Part 1 learning series
We all need to learn lifelong, that’s obvious. However, learning is an activity that requires effort and time and implies leaving our comfort zone. Sometimes this effort is small, other times it may require a big push and lots of time. If learning does not come by itself and requires effort from our brain, then what are the reasons to start learning? We distinguish at least four important drivers of learning. Let’s find out!
1. Out of necessity
A change in our environment often gives us no other choice but to start learning. Popstar Kylie Minogue, for example, saw little choice but to teach herself Logic Pro (i.e., ‘software that turns your PC into a recording studio’) during the first lockdown as she couldn’t physically go to recording studios. Learning out of necessity perhaps doesn’t seem like a choice made out of consciousness, but in the end, we do make a choice. What’s more, while some people start learning forced by change, others ignore the change and start behaving victimised or exhibit other counterproductive reactions.
From an employability point of view, we could argue that ‘learning by necessity’ is a reactive response. Often it’s a little too late, and in the worst case there may even no longer be an opportunity to start learning.
As mentioned before, learning takes energy and consumes time. That’s why we make a decision – consciously or unconsciously – before we fully dedicate ourselves to learning something comprehensive or difficult. In a way, we perform a ‘Return On Investment analysis’ and ask ourselves questions like:
- Do I expect to be faster after my learning effort?
- Will I be included in the group sooner?
- Am I more likely to get a promotion?
When digital photography made its appearance, for example, it was scorned by many photographers because of the initially limited quality. As the quality and possibilities increased, it became clear to many that digital photography had several advantages to offer, such as a faster workflow and non-destructive editing. This insight made photographers realise that – if they wanted to remain competitive as a professional – they would have to invest in digital equipment. Above that, they needed to dedicate time and energy to learn how to use the associated editing programs. Thus, there’s a ROI consideration for both the equipment and the learning effort.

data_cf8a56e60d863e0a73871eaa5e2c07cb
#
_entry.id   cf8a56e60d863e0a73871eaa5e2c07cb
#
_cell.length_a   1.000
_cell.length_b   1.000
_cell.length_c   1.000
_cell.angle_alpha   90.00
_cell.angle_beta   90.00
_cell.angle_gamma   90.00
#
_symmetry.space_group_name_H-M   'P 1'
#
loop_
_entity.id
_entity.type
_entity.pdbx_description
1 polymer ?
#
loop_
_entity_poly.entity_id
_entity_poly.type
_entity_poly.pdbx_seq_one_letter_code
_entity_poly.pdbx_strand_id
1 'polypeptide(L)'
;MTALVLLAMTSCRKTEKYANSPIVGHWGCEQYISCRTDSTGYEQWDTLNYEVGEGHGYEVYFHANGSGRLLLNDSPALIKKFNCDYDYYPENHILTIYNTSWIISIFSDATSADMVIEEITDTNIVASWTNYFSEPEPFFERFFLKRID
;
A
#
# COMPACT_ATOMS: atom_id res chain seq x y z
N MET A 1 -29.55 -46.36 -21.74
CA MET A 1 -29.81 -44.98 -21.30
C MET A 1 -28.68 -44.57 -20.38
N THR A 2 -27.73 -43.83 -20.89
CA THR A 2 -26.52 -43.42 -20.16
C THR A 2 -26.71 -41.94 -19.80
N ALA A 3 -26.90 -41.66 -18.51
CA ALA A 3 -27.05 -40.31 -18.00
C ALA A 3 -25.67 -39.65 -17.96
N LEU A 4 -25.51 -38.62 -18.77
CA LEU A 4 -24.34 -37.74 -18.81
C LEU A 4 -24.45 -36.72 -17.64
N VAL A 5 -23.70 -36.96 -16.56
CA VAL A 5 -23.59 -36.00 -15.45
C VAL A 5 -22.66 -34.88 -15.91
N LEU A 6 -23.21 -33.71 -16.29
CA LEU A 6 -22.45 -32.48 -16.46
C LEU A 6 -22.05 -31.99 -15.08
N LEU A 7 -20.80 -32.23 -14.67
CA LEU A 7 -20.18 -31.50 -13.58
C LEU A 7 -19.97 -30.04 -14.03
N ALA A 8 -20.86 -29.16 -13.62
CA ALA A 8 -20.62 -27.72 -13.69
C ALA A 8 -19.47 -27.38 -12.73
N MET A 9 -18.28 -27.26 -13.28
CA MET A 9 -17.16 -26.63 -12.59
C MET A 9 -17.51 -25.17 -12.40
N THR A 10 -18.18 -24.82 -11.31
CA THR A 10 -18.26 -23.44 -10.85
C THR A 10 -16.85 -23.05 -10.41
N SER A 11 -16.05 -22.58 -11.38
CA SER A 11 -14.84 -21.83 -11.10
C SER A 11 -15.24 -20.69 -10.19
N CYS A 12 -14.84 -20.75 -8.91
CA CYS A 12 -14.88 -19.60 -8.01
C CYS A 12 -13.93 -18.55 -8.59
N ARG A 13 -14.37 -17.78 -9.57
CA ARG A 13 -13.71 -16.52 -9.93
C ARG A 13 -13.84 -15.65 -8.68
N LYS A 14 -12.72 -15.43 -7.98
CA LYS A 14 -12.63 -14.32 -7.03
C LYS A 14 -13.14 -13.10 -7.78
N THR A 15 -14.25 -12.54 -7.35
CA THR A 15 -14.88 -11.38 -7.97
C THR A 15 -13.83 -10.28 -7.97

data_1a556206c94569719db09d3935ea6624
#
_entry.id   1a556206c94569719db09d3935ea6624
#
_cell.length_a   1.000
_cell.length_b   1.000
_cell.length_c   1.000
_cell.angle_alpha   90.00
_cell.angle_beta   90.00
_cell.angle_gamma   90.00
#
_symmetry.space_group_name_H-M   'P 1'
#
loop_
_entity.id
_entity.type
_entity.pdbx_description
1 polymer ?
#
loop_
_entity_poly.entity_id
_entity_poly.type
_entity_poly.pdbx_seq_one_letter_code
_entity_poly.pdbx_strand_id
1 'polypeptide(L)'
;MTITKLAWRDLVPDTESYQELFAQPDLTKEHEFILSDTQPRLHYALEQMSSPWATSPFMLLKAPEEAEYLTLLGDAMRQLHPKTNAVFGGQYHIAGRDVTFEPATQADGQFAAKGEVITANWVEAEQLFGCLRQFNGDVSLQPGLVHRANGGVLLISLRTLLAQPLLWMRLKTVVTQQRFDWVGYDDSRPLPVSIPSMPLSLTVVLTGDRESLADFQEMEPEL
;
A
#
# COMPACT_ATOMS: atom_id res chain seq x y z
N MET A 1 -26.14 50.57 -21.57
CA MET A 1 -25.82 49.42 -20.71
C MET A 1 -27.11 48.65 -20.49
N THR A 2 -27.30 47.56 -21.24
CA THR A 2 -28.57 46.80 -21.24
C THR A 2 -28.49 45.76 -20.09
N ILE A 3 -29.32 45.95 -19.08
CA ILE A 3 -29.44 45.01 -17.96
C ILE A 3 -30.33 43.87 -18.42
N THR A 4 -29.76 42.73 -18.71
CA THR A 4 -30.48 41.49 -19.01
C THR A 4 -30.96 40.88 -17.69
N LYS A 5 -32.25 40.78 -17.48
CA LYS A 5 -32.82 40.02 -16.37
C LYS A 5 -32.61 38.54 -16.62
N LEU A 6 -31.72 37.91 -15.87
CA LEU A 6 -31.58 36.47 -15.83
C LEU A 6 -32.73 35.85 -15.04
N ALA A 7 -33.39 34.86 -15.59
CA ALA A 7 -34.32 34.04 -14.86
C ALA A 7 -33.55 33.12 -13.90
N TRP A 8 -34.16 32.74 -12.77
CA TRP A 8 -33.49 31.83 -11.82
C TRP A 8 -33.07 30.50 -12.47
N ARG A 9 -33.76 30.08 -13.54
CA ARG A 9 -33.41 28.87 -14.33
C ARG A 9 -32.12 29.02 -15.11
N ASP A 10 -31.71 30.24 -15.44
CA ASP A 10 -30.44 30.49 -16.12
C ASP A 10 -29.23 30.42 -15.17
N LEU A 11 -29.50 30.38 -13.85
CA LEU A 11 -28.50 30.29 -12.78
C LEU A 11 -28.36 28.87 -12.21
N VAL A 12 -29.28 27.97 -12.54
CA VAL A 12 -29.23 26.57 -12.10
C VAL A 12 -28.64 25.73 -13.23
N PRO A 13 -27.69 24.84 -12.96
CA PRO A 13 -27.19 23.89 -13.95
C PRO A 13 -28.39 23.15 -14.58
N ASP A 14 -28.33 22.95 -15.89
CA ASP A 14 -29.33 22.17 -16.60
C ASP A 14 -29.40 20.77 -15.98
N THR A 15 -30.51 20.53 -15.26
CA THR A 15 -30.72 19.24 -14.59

From an employability point of view, we could say this is an example of just-in-time learning.
When we learn out of curiosity, we do not necessarily expect a positive return in the short term. It’s about the urge to understand something an sich. For example, some people learn several languages just for fun. Or, many engineers want to understand how things work, even it is far outside their area of expertise. Some people visit museums just to broaden their horizons. Certain musicians learn another instrument to better understand the interplay with their own instrument in an ensemble or band setting. Also, our curiosity is often already satisfied when we read books or watch movies about a particular topic.
From an employability point of view, we could say this is a form of explorative learning.
Self-development fuels a spontaneous and continuous desire to learn because it concerns ‘competences’ that we consider to be an essential part of our own identity. Musicians, for example, may create music, but they are first and foremost a musician. When ‘being a musician’ is an important part of someone’s identity, it creates a sustained drive to improve musical skills. At the age of 90, Toots Thielemans still enjoyed finding new chords and chord combinations. “I study and practice more than ever”, he said at a blessed age. A developer who sees ‘programming’ as part of his or her identity doesn’t need to be encouraged to learn the latest developments in their field. He or she already has figured it out before the ‘organisation’ discovers these new developments.
From an employability point of view, we should not be concerned. Self-development is true mastership: a continuous desire to become a better version of oneself.
The NRCS model
The NRCS model summarises the four important drivers of learning: necessity, ROI-driven, curiosity and self-development.
The horizontal axis illustrates the time horizon. When learning out of necessity or ROI-driven, we expect or hope to realise a positive outcome in the short term. This is less the case with learning from curiosity and in the context of self-development. Those who pursue mastery have trust in the learning process. He or she knows that learning, and especially perfecting our skills, takes time and practice.
The vertical axis illustrates the degree of the drive to learn. With learning out of necessity and ROI-driven learning, we rather speak of a willingness to learn, while there’s clearly a hunger for learning with learning out of curiosity and self-development. Note, willingness to learn or hunger for learning do not necessarily have to coincide with extrinsic and intrinsic motivation.
Starting to learn is more than a motivational given only. In the next blog, you’ll learn about ‘learning anxiety’, a not to be overlooked aspect of learning. Stay tuned!